Caption Contest Challenge: Evil Nixon

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Rapid City, South Dakota—See that there? That’s our 37th president, Richard Milhous Nixon. And while you can’t see it in this photo, he’s actually sitting right across from a 24-hour Hardee’s just off Main Street in southwest South Dakota’s largest metropolitan area. 

Since Rapid City fancies itself as the gateway to the Black Hills, its street corners are decorated with statues of all the presidents who didn’t make it up onto the side of the big mountain. Calvin Coolidge is there, holding a saddle for some reason. So are Herbert Hoover and John Quincy Adams. It’s Mount Rushmore’s Island of Misfit Toys.

So what’s even going on in this photo? Why is Nixon smiling like that? Why are his hands clasped? What’s up with the menacing lizards just below the arm rests? Why is he flashing so much ankle? Did he just put a hit out on McGovern or something? What is the deal?

I have no idea, but maybe you do. Send us your best caption ideas in the comments, or ping me @timothypmurphy, and I’ll post the winner later today.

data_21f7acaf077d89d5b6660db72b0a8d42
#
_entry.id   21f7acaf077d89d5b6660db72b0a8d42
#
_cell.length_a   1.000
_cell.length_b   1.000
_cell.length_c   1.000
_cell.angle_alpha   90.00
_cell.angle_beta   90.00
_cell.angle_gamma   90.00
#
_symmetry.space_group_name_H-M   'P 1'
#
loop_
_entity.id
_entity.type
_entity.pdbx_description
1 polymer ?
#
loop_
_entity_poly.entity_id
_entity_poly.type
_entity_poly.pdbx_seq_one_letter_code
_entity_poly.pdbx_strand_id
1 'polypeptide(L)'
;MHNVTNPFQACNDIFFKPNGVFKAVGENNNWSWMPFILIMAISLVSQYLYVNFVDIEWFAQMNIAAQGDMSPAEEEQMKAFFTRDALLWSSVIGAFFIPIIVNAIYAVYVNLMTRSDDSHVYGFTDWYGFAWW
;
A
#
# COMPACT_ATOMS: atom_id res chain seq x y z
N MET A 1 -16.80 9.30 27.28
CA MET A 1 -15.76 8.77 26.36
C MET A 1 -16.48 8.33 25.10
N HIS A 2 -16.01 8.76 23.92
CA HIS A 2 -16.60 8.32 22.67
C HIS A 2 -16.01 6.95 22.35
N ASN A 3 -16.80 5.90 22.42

The winner gets…his/her entry posted. Sorry, guys; we’re on a budget here.

Profile shot below the jump, in case this one didn’t do it for you.

Update: We have winner: “Release the hounds, Smithers,” from commenter Eric Dana. I would also have accepted “Bring me the muggle, Nagini.”

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TIME IS RUNNING OUT!

We have an ambitious $350,000 online fundraising goal this month and it's truly crunch time: About 15 percent of our yearly online giving usually comes in during the final week of the year, and in "No Cute Headlines or Manipulative BS," we explain why we simply can't afford to come up short right now.

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That's why donations big and small make up 74 percent of our budget this year. There is no backup to keep us going, no alternate revenue source, no secret benefactor. If readers don’t donate, we won’t be here. It's that simple.

And if you can help us out with a donation right now, all online gifts will be matched thanks to an incredibly generous matching gift pledge.

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